Burundi violence
A man pushes his bicycle to deliver a coffin in the Bujumbura suburb of Kanyosha on 10 January 2016.Griff Tapper/AFP/Getty Images

As Burundi's capital Bujumbura descends into new levels of lawlessness, armed opposition groups have increased their attacks, killing dozens and injuring hundreds, rights activists have claimed. At least a dozen people were wounded on 15 February when attackers on a motorbike hurled three grenades at various locations in the capital, the latest in a string of attacks in the troubled central African nation.

Between 800 and 900 people are reported to have been killed since April 2015 after President Pierre Nkurunziza announced a controversial decision to run for a third term, which he won in contested electionsin July 2015. Scores of bodies are reportedly still being found in the streets, and dozens of civilians have simply disappeared, in tit-for-tat violence pitting pro-Nkurunziza forces against insurgents. Analysts have warned of an impending civil war amid claims of mass executions.

MSF: 116 injured in two attacks

There have been frequent grenade attacks in Bujumbura throughout January and February 2016, causing several deaths and scores of injuries. According to Médecins Sans Frontières (MDF), their trauma centre in the capital treated 116 people in less than a week – 61 injured in grenade attacks on 15 February, and 55 on 11 February.

Some of these attacks appeared indiscriminate, killing or injuring many passers-by. However, others were targeted and have injured or killed members of the ruling party youth league known as Imbonerakure, other ruling party members, as well as security forces.

On the evening of 5 February, three Imbonerakure were killed in Gikoto, near Gasekebuye in Musaga, an four other people were injured. On February 6, Thierry Habonimana, a former ruling party member, was shot dead in the shower of his home in Musaga. A local source said he was shot three times.

Grenade attacks in Bujumbura, Burundi
A Burundian policeman walks past blood stain at the site of a grenade explosion in Bujumbura, Burundi, on February 15, 2016.STRINGER/AFP/Getty Images

FOREBU and RED-Tabara behind killings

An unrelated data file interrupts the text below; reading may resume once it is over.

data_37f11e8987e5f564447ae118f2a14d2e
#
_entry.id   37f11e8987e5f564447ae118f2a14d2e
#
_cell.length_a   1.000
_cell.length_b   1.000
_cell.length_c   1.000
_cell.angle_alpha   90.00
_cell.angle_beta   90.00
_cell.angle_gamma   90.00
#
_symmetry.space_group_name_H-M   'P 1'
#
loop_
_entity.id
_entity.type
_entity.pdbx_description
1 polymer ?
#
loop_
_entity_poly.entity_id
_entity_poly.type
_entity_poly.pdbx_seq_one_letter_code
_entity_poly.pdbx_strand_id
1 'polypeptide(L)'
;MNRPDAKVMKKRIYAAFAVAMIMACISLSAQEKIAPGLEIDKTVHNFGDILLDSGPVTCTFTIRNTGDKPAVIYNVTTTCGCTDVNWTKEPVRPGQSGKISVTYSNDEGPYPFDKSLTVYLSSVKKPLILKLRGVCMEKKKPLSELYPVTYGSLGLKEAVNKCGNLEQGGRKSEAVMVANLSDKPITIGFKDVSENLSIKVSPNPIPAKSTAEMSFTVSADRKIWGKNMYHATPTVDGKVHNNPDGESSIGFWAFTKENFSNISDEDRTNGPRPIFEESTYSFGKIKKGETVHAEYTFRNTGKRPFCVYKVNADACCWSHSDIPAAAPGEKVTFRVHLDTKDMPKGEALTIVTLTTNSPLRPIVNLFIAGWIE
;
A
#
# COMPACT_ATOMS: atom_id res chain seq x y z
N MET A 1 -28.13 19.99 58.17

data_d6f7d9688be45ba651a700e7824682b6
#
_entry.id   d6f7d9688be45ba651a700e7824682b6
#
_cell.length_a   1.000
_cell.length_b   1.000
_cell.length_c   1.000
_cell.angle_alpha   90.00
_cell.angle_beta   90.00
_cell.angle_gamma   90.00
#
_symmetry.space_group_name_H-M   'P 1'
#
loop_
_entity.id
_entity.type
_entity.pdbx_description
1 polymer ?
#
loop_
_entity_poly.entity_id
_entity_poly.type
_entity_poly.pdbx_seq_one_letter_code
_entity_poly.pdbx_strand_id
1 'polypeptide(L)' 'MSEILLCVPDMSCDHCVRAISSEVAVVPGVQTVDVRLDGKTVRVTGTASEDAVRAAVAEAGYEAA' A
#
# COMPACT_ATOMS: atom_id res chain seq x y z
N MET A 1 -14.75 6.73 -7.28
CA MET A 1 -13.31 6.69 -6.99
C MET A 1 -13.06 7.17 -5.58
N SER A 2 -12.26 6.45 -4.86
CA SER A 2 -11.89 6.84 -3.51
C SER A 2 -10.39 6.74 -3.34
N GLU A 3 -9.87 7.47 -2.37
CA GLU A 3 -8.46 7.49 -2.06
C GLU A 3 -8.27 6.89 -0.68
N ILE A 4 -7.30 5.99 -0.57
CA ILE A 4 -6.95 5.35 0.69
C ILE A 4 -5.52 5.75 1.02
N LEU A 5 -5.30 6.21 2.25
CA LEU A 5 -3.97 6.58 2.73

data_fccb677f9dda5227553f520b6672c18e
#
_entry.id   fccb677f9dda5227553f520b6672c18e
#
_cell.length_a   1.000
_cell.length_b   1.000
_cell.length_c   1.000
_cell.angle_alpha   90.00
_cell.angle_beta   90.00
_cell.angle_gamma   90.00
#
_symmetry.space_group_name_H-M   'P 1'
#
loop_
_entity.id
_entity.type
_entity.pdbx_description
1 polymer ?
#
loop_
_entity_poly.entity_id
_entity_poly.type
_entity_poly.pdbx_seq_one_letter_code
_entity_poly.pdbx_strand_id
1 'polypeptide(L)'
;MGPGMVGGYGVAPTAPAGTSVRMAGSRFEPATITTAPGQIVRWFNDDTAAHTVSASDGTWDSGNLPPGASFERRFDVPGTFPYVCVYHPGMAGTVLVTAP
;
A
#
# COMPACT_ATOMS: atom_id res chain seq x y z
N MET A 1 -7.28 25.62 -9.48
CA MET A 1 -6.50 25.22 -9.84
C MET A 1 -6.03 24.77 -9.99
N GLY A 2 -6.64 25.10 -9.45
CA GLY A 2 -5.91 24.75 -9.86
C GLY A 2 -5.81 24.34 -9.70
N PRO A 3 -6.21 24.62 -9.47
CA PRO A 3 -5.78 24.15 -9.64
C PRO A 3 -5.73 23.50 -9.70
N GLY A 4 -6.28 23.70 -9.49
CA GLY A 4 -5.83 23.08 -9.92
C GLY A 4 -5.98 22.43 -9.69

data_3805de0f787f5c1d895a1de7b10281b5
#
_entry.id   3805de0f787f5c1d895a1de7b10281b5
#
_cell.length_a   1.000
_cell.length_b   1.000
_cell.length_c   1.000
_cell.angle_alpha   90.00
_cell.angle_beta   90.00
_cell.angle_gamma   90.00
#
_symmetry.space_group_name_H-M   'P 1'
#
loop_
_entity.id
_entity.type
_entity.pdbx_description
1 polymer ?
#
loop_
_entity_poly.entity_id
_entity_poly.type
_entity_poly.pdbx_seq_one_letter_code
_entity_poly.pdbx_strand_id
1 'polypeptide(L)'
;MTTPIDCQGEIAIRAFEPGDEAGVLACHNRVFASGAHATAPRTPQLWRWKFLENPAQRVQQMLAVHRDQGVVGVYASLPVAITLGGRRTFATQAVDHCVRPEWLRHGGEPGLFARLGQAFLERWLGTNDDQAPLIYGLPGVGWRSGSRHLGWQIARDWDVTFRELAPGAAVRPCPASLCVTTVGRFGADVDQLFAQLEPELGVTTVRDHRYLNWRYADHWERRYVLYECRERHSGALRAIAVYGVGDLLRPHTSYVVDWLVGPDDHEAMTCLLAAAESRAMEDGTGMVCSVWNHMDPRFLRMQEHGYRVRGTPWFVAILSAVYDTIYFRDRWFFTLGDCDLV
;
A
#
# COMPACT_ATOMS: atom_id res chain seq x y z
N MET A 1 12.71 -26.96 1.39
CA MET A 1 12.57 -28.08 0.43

Burundi's armed opposition movement is fragmented, consisting of several groups with separate structures, most of whose leaders are in exile. It is not clear whether, or to what extent, they collaborate or coordinate their actions.

Armed opposition groups are believed to be behind a number of grenade attacks in various areas of Bujumbura, after they began attacking security forces, throwing grenades or shooting at police patrols. They rarely claim responsibility, however.

Two insurgencies that formalized their activities since the end of last year, the Resistance for a State of Law in Burundi (Résistance pour un Etat de Droit au Burundi, RED-Tabara) and the Republican Forces of Burundi (Forces républicaines du Burundi, FOREBU) have both claimed responsibility for some attacks.

In an unusual move, both FOREBU and RED-Tabara claimed responsibility for two attacks in Cibitoke and Musaga neighbourhoods on 6 February.

"Attacks by opposition groups have become increasingly targeted, aimed at members or sympathizers of the ruling party and the security forces," said Daniel Bekele, Africa director at Human Rights Watch.

Armed opposition groups in Burundi
Spokesman of the National Police of Burundi, Pierre Nkwirikiye, shows weapons seized during an operation against armed opposition groups in the Musaga neighborhood of Bujumbura on January 10, 2015.STRINGER/AFP/Getty Images

Spiral of abuses 'puts population at risk'

While RED-Tabara has claimed it only targets government forces, many other people have also been injured in attacks attributed to the group – which almost always lead to violent reprisals by the security forces.

"Contrary to their leaders' statements that they want to defend the population, their tactics are putting ordinary Burundians at risk of further abuses," Bekele explained, pointing to the death of a child of about 9 or 10, who was killed when a bullet hit him in the head during the 5 February attack.

Neither the Burundian government nor the armed opposition is doing anything to halt the spiral of abuses, Bekele found. "They are instead hardening their stance, knowing that they will not have to account for their actions," he said.

The rights group has called on opposition leaders to order their supporters to stop abuses. "With victims of abuse in Burundi paralyzed by fear, the cases that have come to light are just the tip of the iceberg. The government and the opposition should immediately rein in their members and supporters to break the cycle of violence."

In contrast with Burundi's armed conflicts in previous decades, which were largely fought along ethnic lines, the current tensions in Burundi are primarily political.

South African President Jacob Zuma, who was a facilitator of the 2000 peace agreement that ended Burundi's 12-year civil war that left 300,000 dead, is landing on Thursday (25 February) in Bujumbura where he is expected to lead the AU High-Level Panel, which has been mandated to try resolve the Burundi crisis.